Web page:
Mediterranean climate of San Diego and its underwater world rich in marine life entices a large colony of Pacific harbor seals and California sea lions. During the day, these pinnipeds forage in the deep waters off the coast. In the morning or late afternoon, most of the San Diego seals and sea lions can be found basking in the sun along the sandy beaches of La Jolla.
The Best Places to See Seals and Seal Lions in San Diego: La Jolla’s Rookery and Haul-Out Sites
It’s been a while since the San Diego seals and sea lions has expanded their territory along the city’s coastal neighborhood of La Jolla. Unbothered by huge crowds that gaze at the marine mammals in amazement from a boardwalk that runs along the coast, the pinnipeds soak up the sun all year round.
During a short window from December through May, you can even witness the birth of a baby seal. The sight is beyond anything you can ever imagine. New life is beginning right in front of your eyes. A new member joins the extended family of the San Diego seals and seal lions.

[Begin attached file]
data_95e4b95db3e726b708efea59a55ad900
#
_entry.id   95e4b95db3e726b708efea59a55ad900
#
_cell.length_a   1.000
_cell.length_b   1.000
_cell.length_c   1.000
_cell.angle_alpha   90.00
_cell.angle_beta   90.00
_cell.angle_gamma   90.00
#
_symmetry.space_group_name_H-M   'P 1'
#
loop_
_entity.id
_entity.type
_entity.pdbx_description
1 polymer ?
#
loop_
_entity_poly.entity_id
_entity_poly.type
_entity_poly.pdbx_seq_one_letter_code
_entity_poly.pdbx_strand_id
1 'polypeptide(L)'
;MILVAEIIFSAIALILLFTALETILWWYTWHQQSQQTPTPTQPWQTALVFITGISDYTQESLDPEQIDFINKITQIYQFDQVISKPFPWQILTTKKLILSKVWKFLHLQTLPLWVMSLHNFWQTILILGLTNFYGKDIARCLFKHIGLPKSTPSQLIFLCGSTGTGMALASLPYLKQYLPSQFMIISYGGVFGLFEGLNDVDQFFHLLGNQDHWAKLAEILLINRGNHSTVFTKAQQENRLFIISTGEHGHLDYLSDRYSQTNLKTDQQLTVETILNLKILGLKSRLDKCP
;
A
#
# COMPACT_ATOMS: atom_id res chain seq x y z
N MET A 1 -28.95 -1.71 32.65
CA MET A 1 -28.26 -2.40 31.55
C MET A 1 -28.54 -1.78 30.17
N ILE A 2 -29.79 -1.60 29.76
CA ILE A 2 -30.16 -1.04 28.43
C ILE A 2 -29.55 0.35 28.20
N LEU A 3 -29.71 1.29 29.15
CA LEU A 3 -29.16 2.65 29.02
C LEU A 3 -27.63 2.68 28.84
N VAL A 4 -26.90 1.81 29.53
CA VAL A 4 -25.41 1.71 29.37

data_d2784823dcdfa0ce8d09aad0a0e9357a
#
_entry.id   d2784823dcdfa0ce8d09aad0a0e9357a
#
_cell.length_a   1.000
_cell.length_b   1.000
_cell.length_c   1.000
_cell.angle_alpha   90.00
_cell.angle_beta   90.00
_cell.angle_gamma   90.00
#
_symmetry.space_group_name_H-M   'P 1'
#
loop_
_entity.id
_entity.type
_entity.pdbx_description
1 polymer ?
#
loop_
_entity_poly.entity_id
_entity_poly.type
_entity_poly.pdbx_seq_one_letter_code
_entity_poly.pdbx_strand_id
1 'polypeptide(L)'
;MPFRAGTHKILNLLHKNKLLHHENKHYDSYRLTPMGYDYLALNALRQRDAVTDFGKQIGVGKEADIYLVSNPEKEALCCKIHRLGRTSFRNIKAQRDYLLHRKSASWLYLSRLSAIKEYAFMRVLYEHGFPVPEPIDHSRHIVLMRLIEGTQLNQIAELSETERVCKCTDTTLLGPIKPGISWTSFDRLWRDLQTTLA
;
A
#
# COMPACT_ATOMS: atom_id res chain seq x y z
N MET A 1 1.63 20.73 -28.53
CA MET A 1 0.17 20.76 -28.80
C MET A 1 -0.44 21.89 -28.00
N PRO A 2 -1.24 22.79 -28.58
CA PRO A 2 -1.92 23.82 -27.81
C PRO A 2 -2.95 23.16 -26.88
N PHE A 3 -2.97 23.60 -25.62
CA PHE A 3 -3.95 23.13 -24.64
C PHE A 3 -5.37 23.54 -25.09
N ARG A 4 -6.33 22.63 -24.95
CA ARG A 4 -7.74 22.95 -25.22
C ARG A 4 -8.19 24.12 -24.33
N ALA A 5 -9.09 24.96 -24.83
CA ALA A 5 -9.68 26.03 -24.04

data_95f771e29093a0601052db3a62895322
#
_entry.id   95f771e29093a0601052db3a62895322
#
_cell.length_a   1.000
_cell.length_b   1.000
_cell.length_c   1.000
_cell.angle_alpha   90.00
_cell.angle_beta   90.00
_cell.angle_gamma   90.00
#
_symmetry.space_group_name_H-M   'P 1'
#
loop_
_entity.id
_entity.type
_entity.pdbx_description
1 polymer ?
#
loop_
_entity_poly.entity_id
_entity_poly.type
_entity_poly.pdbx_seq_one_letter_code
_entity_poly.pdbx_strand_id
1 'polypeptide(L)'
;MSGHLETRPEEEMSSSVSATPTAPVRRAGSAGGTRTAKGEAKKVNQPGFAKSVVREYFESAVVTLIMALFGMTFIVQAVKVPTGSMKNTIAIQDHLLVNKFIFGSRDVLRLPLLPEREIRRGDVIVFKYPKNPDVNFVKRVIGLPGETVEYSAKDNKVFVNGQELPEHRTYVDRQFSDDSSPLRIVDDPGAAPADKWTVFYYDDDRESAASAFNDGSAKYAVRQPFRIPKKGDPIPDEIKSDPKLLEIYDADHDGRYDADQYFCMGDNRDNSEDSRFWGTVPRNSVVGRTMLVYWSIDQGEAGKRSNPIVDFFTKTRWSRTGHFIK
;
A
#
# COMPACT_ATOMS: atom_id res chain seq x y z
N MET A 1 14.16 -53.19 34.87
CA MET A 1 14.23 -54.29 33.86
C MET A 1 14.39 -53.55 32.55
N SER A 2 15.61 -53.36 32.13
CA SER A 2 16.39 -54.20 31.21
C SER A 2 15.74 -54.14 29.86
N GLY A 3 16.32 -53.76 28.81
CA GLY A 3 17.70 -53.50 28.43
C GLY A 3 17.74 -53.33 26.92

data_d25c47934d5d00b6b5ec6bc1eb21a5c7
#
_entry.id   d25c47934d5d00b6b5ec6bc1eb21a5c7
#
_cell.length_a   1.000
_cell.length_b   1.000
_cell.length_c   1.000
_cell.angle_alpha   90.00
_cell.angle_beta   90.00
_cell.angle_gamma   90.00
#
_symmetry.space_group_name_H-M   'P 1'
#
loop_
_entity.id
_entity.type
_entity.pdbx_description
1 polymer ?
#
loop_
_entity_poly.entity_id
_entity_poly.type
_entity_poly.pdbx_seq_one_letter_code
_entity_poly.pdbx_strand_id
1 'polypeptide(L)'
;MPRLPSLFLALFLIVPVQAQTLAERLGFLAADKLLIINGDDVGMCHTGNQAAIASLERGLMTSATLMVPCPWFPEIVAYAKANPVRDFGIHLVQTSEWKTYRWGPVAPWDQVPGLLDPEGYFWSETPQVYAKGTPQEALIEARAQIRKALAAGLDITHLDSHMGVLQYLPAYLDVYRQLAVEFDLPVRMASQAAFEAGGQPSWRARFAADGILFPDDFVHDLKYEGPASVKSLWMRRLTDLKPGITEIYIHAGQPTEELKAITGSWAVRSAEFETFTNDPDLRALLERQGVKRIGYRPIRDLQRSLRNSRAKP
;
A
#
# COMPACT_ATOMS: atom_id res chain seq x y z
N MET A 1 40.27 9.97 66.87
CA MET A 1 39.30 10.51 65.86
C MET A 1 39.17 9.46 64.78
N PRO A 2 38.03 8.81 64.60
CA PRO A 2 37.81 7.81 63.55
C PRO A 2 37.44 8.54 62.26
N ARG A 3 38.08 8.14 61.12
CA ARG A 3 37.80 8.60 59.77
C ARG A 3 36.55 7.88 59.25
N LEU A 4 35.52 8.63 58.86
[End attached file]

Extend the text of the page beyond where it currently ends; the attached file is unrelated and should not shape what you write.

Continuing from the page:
I saw my first group of local pinnipeds in La Jolla a few years ago. Oblivious to the surrounding noise and commotions, the marine creatures laid on the sandy beach so close to each other that they had hardly any room to move. And they didn’t move…
Finally, a seal pup separated from her mom and clumsily crawled to the ocean. The sight, so familiar in this part of Southern California, stole my heart. No other visits to San Diego would go by without us making at least a short stop at the La Jolla’s shore to watch the local seals and sea lions in their natural habitat.
The Story of the San Diego Seals and Sea Lions: How the City Became Their Home